The Department of Human Services also has an important role in the NDIS Fraud Taskforce, providing expert capability to detect and investigate organised criminal networks that seek to take advantage of vulnerable members of the community.

A 40-year-old man from Lurnea will be charged with Obtaining a gain contrary to section 135.(1) of the Criminal Code Act 1995 (Cth), and Dealing with property reasonably suspected to proceeds of crime contrary to section 400.9(1) of the Criminal Code Act 1995 (Cth).

A  35-year-old woman from Lurnea was charged with Obtaining a gain contrary to section 135.(1) of the Criminal Code Act 1995 (Cth), and Dealing with property reasonably suspected to proceeds of crime contrary to section 400.9(1) of the Criminal Code Act 1995 (Cth).

The maximum penalties for these offences are 10 years and three years imprisonment, respectively.

A 27-year-old man, 30-year-old man and 27-year-old woman – all from Liverpool – were charged with Dealing with property reasonably suspected to proceeds of crime contrary to section 400.9(1) of the Criminal Code Act 1995 (Cth). The maximum penalty for this offence is three years imprisonment.

A 22-year-old woman will be issued a court attendance notice relating to an allegation of providing false or misleading information contrary to section 137.1 (1)(c)(i) of the Criminal Code (Cth). The maximum penalty for this offence is 12 months imprisonment.

New report shows record low coral cover at many WA reefs

A diver surveys bleached coral at Scott Reef, Western Australia. Photo: Nick Thake

The most extensive report into the state of Western Australia’s coral reefs, led by the Australian Institute of Marine Science (AIMS), shows many reefs have the lowest coral cover on record.

Western Australia’s coral reefs, comparable in extent and diversity to those on Australia’s Great Barrier Reef, have been seriously affected by heat stress and cyclones.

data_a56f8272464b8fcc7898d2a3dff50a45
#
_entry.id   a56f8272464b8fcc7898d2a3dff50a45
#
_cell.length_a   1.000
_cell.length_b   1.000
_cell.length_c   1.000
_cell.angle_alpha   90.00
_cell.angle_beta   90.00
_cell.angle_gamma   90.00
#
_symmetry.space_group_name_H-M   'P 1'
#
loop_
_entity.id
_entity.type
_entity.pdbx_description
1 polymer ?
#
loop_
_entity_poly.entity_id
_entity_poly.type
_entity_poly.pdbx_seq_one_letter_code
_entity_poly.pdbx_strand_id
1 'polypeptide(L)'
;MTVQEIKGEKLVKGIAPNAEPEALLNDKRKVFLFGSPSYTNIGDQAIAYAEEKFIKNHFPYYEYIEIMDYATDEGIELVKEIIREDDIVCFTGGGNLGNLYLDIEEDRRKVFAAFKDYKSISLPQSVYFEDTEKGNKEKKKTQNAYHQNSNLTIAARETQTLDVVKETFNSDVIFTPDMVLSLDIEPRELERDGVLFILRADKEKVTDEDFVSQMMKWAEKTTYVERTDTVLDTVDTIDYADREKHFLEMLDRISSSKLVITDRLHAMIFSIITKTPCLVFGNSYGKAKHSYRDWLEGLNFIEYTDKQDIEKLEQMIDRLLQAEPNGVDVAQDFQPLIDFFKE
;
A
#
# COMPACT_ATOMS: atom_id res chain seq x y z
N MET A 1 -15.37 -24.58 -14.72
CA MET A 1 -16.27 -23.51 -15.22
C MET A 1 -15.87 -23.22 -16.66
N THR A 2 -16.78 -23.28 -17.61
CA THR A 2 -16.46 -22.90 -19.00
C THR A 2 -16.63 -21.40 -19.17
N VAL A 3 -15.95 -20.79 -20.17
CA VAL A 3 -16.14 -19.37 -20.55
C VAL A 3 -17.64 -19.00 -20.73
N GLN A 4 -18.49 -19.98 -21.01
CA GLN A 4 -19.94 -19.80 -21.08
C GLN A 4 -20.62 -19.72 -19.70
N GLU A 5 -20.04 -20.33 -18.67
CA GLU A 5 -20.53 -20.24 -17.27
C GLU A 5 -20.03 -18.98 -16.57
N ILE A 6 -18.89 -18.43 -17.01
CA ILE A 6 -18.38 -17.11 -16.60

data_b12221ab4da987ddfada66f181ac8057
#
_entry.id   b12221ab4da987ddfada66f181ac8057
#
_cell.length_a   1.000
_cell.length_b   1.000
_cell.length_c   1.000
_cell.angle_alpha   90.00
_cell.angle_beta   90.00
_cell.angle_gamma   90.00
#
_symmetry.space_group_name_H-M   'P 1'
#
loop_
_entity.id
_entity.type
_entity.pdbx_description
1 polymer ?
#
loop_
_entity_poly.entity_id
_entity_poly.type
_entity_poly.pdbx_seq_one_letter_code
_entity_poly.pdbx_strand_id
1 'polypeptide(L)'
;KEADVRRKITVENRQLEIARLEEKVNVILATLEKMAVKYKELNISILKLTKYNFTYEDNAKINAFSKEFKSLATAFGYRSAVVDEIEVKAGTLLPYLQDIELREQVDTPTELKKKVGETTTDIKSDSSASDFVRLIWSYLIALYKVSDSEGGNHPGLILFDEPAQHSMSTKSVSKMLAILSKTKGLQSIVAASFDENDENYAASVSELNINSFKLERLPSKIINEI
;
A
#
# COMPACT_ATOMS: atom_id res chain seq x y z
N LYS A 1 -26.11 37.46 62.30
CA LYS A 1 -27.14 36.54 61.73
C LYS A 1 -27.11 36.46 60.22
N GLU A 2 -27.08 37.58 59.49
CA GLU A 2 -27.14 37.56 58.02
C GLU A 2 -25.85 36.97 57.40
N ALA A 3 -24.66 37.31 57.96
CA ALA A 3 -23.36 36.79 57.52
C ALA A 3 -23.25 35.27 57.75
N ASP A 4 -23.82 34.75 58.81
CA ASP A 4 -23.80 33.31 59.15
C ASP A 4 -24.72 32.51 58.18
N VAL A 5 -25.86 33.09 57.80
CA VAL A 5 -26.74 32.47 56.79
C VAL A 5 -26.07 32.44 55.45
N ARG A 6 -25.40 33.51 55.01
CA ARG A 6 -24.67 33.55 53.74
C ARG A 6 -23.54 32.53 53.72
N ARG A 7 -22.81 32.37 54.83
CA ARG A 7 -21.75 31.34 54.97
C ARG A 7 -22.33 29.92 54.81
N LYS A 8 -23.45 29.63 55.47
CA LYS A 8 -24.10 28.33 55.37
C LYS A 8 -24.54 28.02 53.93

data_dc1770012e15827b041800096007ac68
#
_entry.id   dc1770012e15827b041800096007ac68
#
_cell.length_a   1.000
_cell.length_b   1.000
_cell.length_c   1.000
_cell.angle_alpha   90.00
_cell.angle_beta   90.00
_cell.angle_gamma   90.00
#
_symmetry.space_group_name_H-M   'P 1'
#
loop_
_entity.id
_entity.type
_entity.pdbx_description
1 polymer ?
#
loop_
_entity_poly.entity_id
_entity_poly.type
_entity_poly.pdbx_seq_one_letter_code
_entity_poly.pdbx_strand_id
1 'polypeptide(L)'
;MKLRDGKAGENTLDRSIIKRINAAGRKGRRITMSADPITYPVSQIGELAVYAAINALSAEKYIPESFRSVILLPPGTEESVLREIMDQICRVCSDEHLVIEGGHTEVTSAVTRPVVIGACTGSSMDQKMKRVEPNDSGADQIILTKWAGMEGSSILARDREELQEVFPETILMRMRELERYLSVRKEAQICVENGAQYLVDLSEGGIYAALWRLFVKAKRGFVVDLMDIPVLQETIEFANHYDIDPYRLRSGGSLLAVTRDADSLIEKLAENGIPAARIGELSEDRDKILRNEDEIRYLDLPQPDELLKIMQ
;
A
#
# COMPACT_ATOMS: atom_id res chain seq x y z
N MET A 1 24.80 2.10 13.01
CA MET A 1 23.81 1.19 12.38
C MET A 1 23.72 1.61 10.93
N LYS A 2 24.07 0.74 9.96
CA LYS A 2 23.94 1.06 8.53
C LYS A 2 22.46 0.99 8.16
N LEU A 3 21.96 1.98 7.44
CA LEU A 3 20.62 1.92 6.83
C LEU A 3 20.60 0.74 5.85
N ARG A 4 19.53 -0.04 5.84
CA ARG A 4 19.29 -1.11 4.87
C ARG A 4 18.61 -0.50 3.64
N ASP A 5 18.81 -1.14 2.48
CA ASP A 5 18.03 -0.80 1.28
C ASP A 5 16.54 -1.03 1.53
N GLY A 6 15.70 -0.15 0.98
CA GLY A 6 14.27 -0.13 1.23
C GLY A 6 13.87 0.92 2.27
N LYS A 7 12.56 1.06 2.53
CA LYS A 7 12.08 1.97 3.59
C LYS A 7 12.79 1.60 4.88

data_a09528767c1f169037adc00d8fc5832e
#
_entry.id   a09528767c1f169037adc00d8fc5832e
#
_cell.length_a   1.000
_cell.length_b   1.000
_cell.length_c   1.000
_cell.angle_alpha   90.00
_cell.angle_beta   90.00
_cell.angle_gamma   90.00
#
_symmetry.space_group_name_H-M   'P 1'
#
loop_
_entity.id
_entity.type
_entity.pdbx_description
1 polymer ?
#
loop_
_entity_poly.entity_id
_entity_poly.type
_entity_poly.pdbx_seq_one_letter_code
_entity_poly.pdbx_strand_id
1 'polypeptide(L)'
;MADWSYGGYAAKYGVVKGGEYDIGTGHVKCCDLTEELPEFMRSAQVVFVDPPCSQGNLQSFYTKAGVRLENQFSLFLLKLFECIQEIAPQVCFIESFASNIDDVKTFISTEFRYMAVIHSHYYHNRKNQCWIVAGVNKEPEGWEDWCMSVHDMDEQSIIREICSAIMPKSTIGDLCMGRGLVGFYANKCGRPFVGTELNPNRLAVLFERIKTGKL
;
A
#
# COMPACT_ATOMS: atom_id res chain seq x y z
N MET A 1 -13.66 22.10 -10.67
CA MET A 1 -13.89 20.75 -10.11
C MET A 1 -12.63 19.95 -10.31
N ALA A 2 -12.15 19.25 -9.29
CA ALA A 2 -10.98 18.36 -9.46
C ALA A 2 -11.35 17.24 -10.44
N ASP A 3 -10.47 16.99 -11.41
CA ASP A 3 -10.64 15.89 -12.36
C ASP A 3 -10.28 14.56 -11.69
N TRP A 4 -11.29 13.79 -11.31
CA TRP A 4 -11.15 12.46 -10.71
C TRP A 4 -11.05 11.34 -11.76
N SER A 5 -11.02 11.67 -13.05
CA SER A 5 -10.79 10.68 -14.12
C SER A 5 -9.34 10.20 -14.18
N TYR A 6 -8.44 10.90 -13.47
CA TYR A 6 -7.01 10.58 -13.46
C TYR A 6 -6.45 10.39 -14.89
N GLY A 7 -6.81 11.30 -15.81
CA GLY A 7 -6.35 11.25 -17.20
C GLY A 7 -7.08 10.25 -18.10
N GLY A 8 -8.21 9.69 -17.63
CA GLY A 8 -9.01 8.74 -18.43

This latest study of WA reefs was undertaken through the collaboration of 26 researchers from 19 institutions, and included important marine observations from regional managers, tourist operators and Bardi Jawi Indigenous Rangers in the Kimberley.

AIMS marine scientist Dr James Gilmour said it was the first study of its kind to establish a long-term history of changes in coral cover across eight reef systems and the extent of coral bleaching at 401 survey sites.

“Despite their extent and diversity, there are few published accounts of the condition of Western Australia’s reefs,” Dr Gilmore said.

“Coral reefs make a significant contribution to the nation’s economy and identity through associated fisheries, tourism and recreation, so we are formally assessing their condition following the third global coral bleaching event in 2016 and establishing a baseline for future change.”

Scott Reef in 2012 with healthy coral population (left), and after the 2016 coral bleaching, showing coral skeletons covered in algae (right). Photos: James Gilmour

WA Department of Biodiversity Conservation and Attractions marine scientist, and co-author in the research, Dr Shaun Wilson said a heat wave in 2016 had its greatest impact in the north-west but had relatively little effect on those reefs south of the Pilbara, such as Ningaloo.

“However, these reefs were affected by heat stress in La Niña years, particularly the 2011 heat wave, so over the past 10 years, few reefs have escaped bleaching,” Dr Wilson said.

University of Western Australia physical oceanographer and co-author Dr Rebecca Green said to assess changes to reef systems, the team had linked site-specific data since 1990 on the coral’s exposure to damaging marine heatwaves and heat stress, with mean changes in coral cover.

“We found half the reef systems have been severely impacted by coral bleaching since 2010, which has been further compounded by cyclones at some reefs,” Dr Green said.

Dr Gilmour said for 75 per cent of reef systems with long-term data of between five and 26 years, coral cover is currently at, or near, the lowest on record.

“Full recovery is unlikely if heat stress and cyclone disturbances continued to intensify, however, at some reefs, coral cover has remained relatively stable or has increased in recent years.”

“Within all reef systems, the condition of communities based on their exposure to disturbances, was varied.”